A Few Simple Rules for Case Study Analysis

First of all, the Case Study Method (CSM) should not be confused with the Case Study methodology employed by sociologists within their research field. CSM is a teaching method aiming to help students and trainees experience real-life situations and develop their abilities to make decisions under similar conditions. At the same time, CSM takes advantage of the multitude of experiences of the individuals that participate in the class or training session, providing a more comprehensive approach to the issues at stake.

CSM has been used in teaching by Harvard Business School since its founding year, 1908. By analyzing real-life situations, even when the original names of the organizations or people involved in the case are changed, the students and trainees learn how to identify the most appropriate solutions for particular business administration issues.
In this particular context, the case study method is focusing on the ethical aspects of professional activity. The main objective is to identify the ethical dilemma and find ways to overcome the difficulties posed by the case.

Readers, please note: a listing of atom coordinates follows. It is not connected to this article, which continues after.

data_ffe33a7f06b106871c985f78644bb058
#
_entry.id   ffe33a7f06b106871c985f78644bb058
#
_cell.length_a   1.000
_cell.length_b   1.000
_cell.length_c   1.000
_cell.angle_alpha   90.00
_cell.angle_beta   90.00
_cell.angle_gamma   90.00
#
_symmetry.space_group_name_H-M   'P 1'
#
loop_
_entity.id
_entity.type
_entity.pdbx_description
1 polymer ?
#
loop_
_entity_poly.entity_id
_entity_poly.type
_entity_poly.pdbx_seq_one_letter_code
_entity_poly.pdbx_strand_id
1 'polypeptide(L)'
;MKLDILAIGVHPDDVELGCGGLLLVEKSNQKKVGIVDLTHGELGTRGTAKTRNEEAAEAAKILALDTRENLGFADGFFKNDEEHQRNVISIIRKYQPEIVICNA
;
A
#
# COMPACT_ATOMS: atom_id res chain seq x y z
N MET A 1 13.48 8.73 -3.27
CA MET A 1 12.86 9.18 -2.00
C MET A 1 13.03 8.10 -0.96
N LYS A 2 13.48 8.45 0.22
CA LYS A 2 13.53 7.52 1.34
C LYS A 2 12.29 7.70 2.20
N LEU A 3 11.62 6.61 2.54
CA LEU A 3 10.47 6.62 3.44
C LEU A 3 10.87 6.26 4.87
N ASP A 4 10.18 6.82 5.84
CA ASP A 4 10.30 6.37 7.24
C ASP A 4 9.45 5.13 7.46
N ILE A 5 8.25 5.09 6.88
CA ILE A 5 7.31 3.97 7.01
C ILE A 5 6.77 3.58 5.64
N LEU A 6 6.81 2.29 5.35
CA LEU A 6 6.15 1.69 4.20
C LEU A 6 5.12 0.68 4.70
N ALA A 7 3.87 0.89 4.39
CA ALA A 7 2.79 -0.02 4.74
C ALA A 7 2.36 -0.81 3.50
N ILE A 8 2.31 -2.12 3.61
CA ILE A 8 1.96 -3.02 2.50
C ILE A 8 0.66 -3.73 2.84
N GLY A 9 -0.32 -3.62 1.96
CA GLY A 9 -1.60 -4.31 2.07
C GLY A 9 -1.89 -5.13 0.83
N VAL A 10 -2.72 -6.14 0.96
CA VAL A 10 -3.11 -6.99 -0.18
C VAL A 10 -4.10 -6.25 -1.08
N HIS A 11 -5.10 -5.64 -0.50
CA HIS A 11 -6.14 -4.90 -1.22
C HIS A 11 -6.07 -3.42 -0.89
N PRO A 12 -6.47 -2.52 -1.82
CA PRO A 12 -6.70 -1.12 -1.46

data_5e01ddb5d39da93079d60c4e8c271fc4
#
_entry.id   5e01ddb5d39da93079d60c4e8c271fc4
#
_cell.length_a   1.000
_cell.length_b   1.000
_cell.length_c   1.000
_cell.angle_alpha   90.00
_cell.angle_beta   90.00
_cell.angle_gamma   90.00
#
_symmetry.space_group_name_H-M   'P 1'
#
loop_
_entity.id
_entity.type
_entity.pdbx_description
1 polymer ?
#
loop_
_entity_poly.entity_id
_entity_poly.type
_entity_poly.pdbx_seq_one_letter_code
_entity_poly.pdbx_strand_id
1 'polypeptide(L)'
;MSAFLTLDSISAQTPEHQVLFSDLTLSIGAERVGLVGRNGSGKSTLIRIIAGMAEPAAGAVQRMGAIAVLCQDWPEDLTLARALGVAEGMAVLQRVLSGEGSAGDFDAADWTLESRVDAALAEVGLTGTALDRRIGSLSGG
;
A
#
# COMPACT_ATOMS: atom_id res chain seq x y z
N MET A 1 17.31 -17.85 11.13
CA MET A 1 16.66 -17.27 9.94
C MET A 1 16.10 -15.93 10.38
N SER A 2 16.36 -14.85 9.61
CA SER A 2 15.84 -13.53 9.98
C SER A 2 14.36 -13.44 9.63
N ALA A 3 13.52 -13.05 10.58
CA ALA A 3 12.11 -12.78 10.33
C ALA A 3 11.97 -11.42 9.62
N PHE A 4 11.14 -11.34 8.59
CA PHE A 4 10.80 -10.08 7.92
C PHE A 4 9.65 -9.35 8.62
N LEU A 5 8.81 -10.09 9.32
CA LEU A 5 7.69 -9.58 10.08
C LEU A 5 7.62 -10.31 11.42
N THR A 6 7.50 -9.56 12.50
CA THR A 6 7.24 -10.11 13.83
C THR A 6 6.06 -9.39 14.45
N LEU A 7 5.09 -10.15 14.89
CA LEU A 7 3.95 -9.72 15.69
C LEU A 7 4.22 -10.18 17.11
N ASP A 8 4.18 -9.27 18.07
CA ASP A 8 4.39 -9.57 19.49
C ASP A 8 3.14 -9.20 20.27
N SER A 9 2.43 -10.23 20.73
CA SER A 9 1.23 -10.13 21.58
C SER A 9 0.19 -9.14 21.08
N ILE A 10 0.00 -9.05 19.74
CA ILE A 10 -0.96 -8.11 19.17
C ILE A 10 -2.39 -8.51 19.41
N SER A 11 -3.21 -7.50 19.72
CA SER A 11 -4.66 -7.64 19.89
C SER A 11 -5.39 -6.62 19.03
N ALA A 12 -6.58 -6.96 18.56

Cristian Ducu talking about ethical journalism during elections (Agerpres, Bucharest, 2012)




Here are some simple rules to guide you through this process of analysing a case study:


Read carefully the entire case study. At first, try a fast, light reading, to get the general context of the case and get acquainted with the facts.


Identify the main ethical issues, the relevant facts and summarize them. Establish the relationships among the characters and their contributions to the ethical issues you previously identified. Explain briefly the way you want to approach the case.


Identify the decision makers and the stakeholders. Determine the individual and the organizational responsibilities (legal, professional, technical, social, ethical etc.), and also the relevant normative frameworks.


Analyse the case data and identify alternative courses of action or corrective measures that are in accordance with some ethical standards you find relevant.


Analyse threats and strengths for your alternatives. Put to test the alternatives you identified by discussing them critically with other specialists.


Set up an action plan meant to change the situation.